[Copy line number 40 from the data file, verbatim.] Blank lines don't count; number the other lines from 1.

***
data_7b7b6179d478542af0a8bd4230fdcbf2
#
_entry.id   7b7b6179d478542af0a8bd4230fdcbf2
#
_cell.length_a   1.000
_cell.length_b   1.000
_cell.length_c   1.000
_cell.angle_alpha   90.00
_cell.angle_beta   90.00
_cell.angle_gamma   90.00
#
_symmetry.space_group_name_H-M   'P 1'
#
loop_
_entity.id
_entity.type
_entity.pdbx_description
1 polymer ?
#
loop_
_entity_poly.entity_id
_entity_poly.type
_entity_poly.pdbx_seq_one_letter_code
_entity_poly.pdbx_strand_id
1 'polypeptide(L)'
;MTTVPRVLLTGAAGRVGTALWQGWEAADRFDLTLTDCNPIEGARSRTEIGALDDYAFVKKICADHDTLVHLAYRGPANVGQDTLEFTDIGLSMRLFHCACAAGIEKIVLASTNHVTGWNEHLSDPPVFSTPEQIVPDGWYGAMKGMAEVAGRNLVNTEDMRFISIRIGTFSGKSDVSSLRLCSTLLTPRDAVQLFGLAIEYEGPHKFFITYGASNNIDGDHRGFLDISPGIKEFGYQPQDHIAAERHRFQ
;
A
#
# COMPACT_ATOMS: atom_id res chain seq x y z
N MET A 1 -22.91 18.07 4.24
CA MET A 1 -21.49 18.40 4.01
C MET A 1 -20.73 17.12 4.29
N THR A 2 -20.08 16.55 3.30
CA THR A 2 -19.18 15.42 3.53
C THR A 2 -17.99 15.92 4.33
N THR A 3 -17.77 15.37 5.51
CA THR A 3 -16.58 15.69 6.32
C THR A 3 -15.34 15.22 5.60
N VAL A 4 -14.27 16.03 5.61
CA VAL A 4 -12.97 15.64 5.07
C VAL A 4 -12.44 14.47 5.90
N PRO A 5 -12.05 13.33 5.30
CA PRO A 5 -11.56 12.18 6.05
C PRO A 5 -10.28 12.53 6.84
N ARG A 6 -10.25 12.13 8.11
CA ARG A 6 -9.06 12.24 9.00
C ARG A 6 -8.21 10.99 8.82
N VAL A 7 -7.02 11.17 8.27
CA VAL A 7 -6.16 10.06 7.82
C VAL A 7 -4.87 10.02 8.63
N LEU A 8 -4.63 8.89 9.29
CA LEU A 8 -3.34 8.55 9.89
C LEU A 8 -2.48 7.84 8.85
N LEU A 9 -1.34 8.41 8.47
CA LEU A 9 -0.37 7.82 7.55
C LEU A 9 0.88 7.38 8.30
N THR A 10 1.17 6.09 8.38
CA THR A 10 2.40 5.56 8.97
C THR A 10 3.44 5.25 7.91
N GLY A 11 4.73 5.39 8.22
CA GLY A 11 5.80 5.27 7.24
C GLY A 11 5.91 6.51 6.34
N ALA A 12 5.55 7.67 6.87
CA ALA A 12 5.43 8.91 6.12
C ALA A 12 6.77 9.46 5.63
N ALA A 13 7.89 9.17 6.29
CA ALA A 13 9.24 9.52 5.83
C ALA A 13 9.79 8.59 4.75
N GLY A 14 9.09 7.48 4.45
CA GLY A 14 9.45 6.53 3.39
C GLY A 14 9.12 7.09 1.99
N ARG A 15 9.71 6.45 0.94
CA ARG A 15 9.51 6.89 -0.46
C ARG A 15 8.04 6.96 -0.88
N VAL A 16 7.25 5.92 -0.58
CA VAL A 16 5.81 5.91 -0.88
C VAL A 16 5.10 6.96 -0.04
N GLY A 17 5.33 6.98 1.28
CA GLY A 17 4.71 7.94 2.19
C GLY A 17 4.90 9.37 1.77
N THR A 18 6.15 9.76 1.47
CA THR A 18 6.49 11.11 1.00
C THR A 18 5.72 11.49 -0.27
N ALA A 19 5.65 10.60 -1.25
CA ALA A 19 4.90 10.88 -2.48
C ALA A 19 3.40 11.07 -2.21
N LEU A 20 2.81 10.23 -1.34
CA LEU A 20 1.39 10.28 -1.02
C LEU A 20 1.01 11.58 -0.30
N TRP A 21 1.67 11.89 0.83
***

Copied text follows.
N VAL A 4 -14.27 16.03 5.61